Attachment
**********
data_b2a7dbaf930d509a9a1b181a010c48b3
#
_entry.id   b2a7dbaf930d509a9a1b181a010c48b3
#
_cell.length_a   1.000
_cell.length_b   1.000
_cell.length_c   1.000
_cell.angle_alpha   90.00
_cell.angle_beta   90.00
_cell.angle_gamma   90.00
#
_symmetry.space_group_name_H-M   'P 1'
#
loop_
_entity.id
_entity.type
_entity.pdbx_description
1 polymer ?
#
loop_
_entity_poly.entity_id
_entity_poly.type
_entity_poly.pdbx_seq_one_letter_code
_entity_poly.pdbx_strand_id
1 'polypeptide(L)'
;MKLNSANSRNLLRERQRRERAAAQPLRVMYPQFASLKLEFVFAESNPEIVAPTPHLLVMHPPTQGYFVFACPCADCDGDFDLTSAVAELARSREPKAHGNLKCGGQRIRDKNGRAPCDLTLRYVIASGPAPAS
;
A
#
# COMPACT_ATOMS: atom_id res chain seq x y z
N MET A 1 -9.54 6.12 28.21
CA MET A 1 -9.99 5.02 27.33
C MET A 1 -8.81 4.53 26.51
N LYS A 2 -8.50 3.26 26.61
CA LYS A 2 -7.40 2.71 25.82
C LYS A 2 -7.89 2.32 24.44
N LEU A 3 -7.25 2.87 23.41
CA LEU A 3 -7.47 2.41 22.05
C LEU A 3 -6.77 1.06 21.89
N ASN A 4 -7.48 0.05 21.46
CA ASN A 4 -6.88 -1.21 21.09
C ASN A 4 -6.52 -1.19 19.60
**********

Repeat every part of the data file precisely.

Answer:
data_b2a7dbaf930d509a9a1b181a010c48b3
#
_entry.id   b2a7dbaf930d509a9a1b181a010c48b3
#
_cell.length_a   1.000
_cell.length_b   1.000
_cell.length_c   1.000
_cell.angle_alpha   90.00
_cell.angle_beta   90.00
_cell.angle_gamma   90.00
#
_symmetry.space_group_name_H-M   'P 1'
#
loop_
_entity.id
_entity.type
_entity.pdbx_description
1 polymer ?
#
loop_
_entity_poly.entity_id
_entity_poly.type
_entity_poly.pdbx_seq_one_letter_code
_entity_poly.pdbx_strand_id
1 'polypeptide(L)'
;MKLNSANSRNLLRERQRRERAAAQPLRVMYPQFASLKLEFVFAESNPEIVAPTPHLLVMHPPTQGYFVFACPCADCDGDFDLTSAVAELARSREPKAHGNLKCGGQRIRDKNGRAPCDLTLRYVIASGPAPAS
;
A
#
# COMPACT_ATOMS: atom_id res chain seq x y z
N MET A 1 -9.54 6.12 28.21
CA MET A 1 -9.99 5.02 27.33
C MET A 1 -8.81 4.53 26.51
N LYS A 2 -8.50 3.26 26.61
CA LYS A 2 -7.40 2.71 25.82
C LYS A 2 -7.89 2.32 24.44
N LEU A 3 -7.25 2.87 23.41
CA LEU A 3 -7.47 2.41 22.05
C LEU A 3 -6.77 1.06 21.89
N ASN A 4 -7.48 0.05 21.46
CA ASN A 4 -6.88 -1.21 21.09
C ASN A 4 -6.52 -1.19 19.60